Sunday, January 9, 2011

Music to Dig on

So I don't know if I mentioned this before, but The Wheel is on vacation for like, a month. Seriously, it's the longest period the band has had off in...I think maybe ever.  From Christmas Eve eve to January 22nd we only have one gig, and that one was optional (it's actually less a gig and more of a taping for Chinese television. I think. Stay tuned for details).

I was worried about what I would write about on my time off. After all this blog historically has been put to rest during long periods when we're home.  I just can't bring myself to document trips to the park and days spent cleaning the house.  

Two weeks plus of our vacation have passed with hardly a word from me. That's because I gave myself the holidays off, with a capital O.F.F. We were traveling and visiting family on two coasts while simultaneously recovering from the second half of 2010, which will forever go down in history as "that time when we were on the road so often and for so long that we forgot what street we actually lived on. Oh, and I was getting through the first trimester of my second pregnancy. And we brought a toddler with us."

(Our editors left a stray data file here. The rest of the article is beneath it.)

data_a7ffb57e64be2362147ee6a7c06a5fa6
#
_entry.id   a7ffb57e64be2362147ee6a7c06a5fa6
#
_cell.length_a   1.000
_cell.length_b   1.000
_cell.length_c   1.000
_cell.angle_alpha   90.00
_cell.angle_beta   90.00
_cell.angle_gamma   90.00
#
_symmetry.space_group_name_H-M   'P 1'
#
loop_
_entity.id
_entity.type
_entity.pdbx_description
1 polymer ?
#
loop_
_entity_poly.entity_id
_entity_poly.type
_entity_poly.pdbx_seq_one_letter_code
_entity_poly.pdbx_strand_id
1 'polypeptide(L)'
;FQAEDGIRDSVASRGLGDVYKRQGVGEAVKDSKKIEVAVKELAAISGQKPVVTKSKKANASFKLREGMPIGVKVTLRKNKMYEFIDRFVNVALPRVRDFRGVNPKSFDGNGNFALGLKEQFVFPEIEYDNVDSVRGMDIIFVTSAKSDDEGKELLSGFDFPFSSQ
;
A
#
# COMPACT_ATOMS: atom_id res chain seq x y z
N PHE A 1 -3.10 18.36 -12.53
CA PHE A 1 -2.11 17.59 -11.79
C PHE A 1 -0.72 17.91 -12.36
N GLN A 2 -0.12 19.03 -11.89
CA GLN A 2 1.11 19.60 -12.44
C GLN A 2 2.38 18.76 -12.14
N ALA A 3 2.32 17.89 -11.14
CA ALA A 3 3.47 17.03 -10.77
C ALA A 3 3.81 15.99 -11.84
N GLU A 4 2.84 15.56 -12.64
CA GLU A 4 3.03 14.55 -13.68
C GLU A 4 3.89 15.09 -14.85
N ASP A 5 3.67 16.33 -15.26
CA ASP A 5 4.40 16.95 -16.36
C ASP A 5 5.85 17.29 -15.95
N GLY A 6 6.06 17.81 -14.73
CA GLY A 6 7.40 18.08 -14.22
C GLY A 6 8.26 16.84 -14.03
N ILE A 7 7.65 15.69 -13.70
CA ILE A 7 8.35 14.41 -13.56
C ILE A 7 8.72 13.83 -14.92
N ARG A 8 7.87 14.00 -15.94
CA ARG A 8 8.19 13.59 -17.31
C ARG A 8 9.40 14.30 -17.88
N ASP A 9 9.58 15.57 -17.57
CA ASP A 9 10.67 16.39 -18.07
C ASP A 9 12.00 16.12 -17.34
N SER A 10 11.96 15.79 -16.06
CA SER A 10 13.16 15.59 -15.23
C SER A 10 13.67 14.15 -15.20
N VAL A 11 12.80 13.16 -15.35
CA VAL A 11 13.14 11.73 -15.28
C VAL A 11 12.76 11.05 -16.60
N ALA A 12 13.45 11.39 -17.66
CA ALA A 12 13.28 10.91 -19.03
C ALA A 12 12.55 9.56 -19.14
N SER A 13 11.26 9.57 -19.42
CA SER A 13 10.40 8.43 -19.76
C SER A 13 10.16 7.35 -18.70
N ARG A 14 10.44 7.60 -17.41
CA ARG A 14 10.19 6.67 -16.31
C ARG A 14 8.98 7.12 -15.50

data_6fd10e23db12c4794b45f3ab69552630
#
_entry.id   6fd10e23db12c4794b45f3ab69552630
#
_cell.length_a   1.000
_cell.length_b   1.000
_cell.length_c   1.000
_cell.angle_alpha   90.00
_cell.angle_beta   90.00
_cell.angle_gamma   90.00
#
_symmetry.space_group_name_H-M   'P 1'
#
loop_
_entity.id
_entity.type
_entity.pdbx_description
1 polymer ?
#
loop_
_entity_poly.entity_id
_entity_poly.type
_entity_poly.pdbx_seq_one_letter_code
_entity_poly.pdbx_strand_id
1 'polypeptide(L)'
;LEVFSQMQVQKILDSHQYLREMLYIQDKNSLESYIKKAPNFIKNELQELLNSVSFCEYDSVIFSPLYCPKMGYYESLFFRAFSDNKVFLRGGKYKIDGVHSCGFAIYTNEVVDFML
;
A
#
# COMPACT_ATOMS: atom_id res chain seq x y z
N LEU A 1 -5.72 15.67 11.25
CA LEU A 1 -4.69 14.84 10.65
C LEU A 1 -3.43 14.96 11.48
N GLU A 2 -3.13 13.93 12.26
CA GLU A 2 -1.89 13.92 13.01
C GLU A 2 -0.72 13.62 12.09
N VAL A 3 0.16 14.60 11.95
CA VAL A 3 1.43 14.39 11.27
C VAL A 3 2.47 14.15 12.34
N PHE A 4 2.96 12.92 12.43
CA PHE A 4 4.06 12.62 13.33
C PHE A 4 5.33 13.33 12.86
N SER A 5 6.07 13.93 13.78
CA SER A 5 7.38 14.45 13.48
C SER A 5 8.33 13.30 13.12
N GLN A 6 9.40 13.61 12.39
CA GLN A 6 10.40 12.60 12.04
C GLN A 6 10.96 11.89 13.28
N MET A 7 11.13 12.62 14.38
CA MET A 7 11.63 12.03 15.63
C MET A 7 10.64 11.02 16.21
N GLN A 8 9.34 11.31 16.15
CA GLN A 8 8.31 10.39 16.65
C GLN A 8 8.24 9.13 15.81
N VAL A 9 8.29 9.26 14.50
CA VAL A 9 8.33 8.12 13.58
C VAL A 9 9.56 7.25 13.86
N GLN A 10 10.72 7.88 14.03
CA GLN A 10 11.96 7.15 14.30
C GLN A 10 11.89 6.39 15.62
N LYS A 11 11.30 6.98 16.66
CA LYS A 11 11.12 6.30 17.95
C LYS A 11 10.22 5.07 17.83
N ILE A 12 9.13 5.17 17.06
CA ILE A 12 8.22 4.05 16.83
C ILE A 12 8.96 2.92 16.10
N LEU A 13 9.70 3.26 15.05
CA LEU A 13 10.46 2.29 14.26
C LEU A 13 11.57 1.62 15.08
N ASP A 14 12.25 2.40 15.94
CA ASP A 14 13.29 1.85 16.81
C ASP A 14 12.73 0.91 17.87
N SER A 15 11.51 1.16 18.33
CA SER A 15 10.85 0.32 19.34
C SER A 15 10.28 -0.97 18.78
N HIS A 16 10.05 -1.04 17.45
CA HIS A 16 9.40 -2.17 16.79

Yeah, we were tired.

So now we're home and recovered (mostly). And me? I'm ready to blog baby!  But I still won't be telling you about my trips to the park. I have other ideas.

A ton of my favorite blogs have music sections.  And hey, I like music! And I thought I'd check in every so often with what I've been digging on.

Currently, it's Flamenco music. Specifically, Camaron de la Isla.

I spent a year in Granada, Spain,  which is one of the centers of Flamenco music. When I first arrived I had a goal.  To learn to sing Flamenco. "How hard could it be?" I reasoned. I was musical.  I was a singer.  I had a good ear.

Yeah. And by "yeah" I mean "no."

My mentor, a flamenco musician in town, suggested that I actually listen to the music before I set my sights so high as to expect to master the genre in 3 months. With typical youthful hubris I poo-pooed his poo-pooing of my dreams. 

Until I really sat down and spent time with the music.

It was the first time I understood that music wasn't just about learning the notes.  It was about accessing passion and pain and joy, sometimes all at the same time. It was about  opening yourself up and letting people hear the truth.  And it was the first time that I understood that I had limits to my abilities. I was an okay singer but I was also a twenty year old suburban- raised American girl. I was not, as it turns out, a Spanish gypsy. And so I learned to enjoy,  rather than try to master Flamenco

When I got back to the States, my connection to the music dropped off pretty dramatically. I lost the few tapes I had brought back through moves across town and then across the country.  I listened to what I had, what was around. And not so strangely, apart from the Gypsy Kings and more recently Rodrigo y Gabriela, you don't hear much Flamenco inspired anything in Texas.

But then along came Pandora, and on a whim I made my own Camaron de la Isla station. And realized that, if anything, I appreciate this music even more than I had before.

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